Keeping our pets safe is a year-round job, with emphasis on holidays and special occasions. Pets chew up and eat things humans never would think of consuming. Sometimes we unknowingly give our pets human foods or medications that are deadly poison.
We love taking our pets with us - across town or on a vacation - but caution is advised: temperature (and humidity) extremes may be dangerous or deadly to our pets.
This page is the safety tip archive covering several sub-categories of pet safety topics and tips. Got a pet safety tip? Read what others have to say and share your own pet safety tips!
by KellyWoolen on Flickr
Poisons can be eaten, absorbed through the skin, and inhaled. Poisonings can mimic many things. Some poisons act immediately, some take days to appear, potentially making diagnosis difficult. Familiarize yourself with potential signs of poisoning here. As always, if your pet is sick or "not quite normal" please call your veterinarian as soon as possible.
by Jsome1 on Flickr
This range of this topic is almost endless, as pets have (and will) eat almost anything. Sometimes it is the food we unknowingly give them - either recalled pet food, human foods that are toxic to pets, or medications intended for humans. Other times, they find rat bait, stray strings and socks or other household items that leave us scratching our heads and asking why.
Learn about foods to avoid, toxins, inedible item ingestion, and other potential pet food safety hazards here.
B Rosen on Flickr
The average home contains many possible poisons for pets and children. Properly storing and locking up hazardous items is the first step to preventing accidental poisonings. An additional thing to remember for pet owners is the ability of many pets to chew through child locking caps and "safe" containers. Here is a list, in no particular order, of some common toxins to be aware of to protect accidental ingestion by your pet (or children).
© AmbHaims on Flickr
Keep your pet safe by being aware of these common poisons and toxic foods around your house and yard. Pets are unpredictable - prevention is the key to a safe environment for pets (and children).
by GenGlo on Flickr
Poisons can be eaten, absorbed through the skin, and inhaled. Poisonings can mimic many things. Some poisons act immediately, some take days to appear, which can make diagnosis difficult. If you suspect that your pet has been poisoned, time is of the essence! Please call your veterinarian immediately to avoid further injury/damage to your pet.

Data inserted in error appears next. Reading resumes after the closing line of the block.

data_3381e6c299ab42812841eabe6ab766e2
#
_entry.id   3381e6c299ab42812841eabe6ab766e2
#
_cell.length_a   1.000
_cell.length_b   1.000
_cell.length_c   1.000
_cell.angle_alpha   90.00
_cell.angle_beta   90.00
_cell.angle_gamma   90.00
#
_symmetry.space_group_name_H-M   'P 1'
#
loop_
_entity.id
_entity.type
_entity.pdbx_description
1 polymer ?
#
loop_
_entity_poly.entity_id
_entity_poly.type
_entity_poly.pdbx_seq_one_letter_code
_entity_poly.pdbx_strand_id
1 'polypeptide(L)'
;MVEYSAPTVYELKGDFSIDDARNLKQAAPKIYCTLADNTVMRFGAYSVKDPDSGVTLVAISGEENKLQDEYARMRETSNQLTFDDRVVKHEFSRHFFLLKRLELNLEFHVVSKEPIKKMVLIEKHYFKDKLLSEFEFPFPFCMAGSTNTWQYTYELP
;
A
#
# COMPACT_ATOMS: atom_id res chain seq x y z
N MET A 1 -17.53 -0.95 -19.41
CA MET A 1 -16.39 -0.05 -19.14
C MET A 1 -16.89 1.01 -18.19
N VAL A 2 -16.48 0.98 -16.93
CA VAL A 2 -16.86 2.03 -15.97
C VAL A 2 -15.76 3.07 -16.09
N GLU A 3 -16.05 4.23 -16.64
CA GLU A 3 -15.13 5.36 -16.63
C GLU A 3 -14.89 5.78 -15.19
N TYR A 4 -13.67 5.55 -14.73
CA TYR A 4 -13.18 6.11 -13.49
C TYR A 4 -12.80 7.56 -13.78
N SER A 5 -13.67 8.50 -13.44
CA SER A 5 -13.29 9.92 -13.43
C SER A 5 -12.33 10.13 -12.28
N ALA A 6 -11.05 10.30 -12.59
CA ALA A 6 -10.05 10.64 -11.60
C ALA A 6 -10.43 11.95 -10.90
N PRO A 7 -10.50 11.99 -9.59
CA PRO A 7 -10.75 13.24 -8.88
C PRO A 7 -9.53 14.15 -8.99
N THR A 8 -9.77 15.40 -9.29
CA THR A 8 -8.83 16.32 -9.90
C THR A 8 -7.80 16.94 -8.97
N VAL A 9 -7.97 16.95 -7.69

by Janet Tobiassen Crosby DVM
Be seen and stay safe. This pet safety tip is good for Halloween and all year-round, especially the dark days of winter.
Richard Young DVM, ABVP
Guest author Richard Young DVM, ABVP
shares this interesting case report of Joey, a deaf terrier mix who was losing his hair. It was a very symmetrical pattern of baldness (alopecia) in an otherwise very healthy dog. This is a very interesting case of 'toxicity' resulting in hair loss.
by Janet Tobiassen Crosby DVM
Cats are known for wanting to seek out warm and cozy places to curl up in. Unknown to many people, the clothes dryer is one of those places, often ending up in injury or death. I have seen this firsthand in practice, and it is heartbreaking. It is always an unknown mistake by busy people doing laundry. The shock, grief and guilt are horrible.
I warn people whenever I can about this very real danger. Despite my best efforts, this happened in my house.
by cliff1066 on Flickr
Skunks normally mind their own business, but sometimes they are provoked to spray by an unsuspecting curious pet. What do they spray, why do they spray, and how do you get rid of the odor are common questions answered here. Also, is the spray toxic? Find out what you need to do for post-skunk first aid for your pets to be safe.
© wheany on Flickr
Summertime and the living is easy. A nice thought and often true, but not usually without some foresight and planning where pets are concerned. Humans can change into cooler clothes, get inside for the air conditioned coolness and pack a water bottle to stay hydrated. Pets have a harder time of it when the temperatures soar. Learn about the dangers of summer heat, thunderstorm and fireworks phobias, water safety and more in this summertime safety tip archive.